Even in an age of one damn unpredictable thing after another, the future of energy and mobility may be the most unknowable of all. But that has not discouraged irrepressible forecasters, whose newest prediction is gaining adherents. It is a twist on the discredited theory of “peak oil”—the doomer belief that petroleum supplies were quickly running out. They call it “peak demand,” which posits that trends like the advent of new electric cars and an increase in the efficiency of conventional cars are naturally leading to a plateau of oil consumption. They say this point will be reached in the next decade or so (see chart below).
Sensibly speaking, oil is not going away, at least not this century. Even if every ordinary motorist on the planet turns to electrics, millions of barrels of oil a day will still be consumed in factories, on airplanes, in trains, in ships and in trucks. Nor are oil companies going to shut in their current fields, because the decline—if it happens—will take place over a period of 70 years or longer, and companies can still make good money in the meanwhile finding and producing oil.
But in the interregnum, according to this thinking, the demand will inexorably vanish. And to the degree it does, the question will be whether Exxon and other oil companies morph or vanish with it.
Publicly, Exxon says that not only will demand not peak, but that it will rise by 20% by 2040. So for this company, it’s more or less business as usual, a posture defended by the International Energy Agency, which agrees that oil demand will keep rising through 2040.
But on Nov. 1, Shell broke away from the pack. Its chief financial officer, Simon Henry, joining the peakers, said oil demand could plateau in five to fifteen years. Since then, other companies and mainstream analysts have taken a similar position, including even OPEC. The cartel, like many of the forecasts, places heavy emphasis on the demands of the so-called Paris Agreement, the climate change accord in which more than 100 countries have made aggressive pledges to reduce CO2 emissions, vows that, if fulfilled, will significantly reduce how much fossil fuels are burned.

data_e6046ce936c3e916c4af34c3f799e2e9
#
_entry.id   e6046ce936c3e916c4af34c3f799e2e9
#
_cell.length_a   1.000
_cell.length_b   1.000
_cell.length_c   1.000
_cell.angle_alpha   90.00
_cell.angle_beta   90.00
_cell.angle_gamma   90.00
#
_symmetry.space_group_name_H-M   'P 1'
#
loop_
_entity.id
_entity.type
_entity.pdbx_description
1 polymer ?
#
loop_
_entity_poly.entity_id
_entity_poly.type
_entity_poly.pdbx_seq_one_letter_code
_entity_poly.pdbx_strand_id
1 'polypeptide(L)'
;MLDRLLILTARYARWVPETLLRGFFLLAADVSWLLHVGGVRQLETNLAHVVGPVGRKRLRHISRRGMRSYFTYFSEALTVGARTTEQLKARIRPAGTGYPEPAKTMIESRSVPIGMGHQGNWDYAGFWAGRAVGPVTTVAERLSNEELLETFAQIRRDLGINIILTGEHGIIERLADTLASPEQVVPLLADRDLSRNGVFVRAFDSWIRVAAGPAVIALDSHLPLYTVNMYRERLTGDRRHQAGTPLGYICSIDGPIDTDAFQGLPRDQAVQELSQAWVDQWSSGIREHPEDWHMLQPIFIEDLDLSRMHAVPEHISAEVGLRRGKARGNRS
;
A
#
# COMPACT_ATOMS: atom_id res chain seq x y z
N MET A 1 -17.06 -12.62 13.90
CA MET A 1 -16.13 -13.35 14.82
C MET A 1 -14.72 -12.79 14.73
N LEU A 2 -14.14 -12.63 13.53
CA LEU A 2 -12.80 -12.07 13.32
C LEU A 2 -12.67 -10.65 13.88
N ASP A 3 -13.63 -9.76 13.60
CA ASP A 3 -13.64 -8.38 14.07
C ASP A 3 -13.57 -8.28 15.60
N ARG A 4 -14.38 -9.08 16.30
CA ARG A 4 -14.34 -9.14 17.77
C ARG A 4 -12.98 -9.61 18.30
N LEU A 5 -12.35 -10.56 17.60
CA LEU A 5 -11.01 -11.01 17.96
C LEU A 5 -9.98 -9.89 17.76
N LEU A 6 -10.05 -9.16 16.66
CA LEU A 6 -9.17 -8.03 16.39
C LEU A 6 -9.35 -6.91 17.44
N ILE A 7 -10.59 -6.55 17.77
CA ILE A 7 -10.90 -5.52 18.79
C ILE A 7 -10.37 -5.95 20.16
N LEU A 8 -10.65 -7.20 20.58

Current politics in the West, notably Trump’s vow to dismantle the Paris accord, suggest considerable uncertainty that the pledges will be fulfilled. But other powerful forces are driving a decline already. As noted above, one is a potential transformation of how the human race transports itself—the electrification of cars. According to Bernstein Research, the combined impact of the mass-penetration of electric cars and energy efficiency will be so powerful that, by the end of the century, oil consumption will plunge below 20 million barrels a day, from about 95 million today (see chart below).
When describing this future, analysts speak not only of peak demand, but of “peak car,” a time not far in the future when people around the world—mainly for reasons of personal taste—buy far fewer vehicles. Tom Armstrong at IHS forecasts peak car in 2025, leading to a cap in gasoline consumption the same year. These are numbers that, if they occurred now, would mean utter catastrophe for petro-states and oil companies, and—because of the proportional size of the global oil economy—quite possibly a serious worldwide recession.
So it has been notable that, against such forecast headwinds, Exxon has elected to bull forward as though the oil age will proceed unhindered. The company does not speak of a peak at all. Through 2040 and beyond, oil and gas will still account for about 56% of the world’s energy demand, Exxon says in its latest outlook. That is about the same percentage as today, only with a shift to a bit more gas and a little less oil.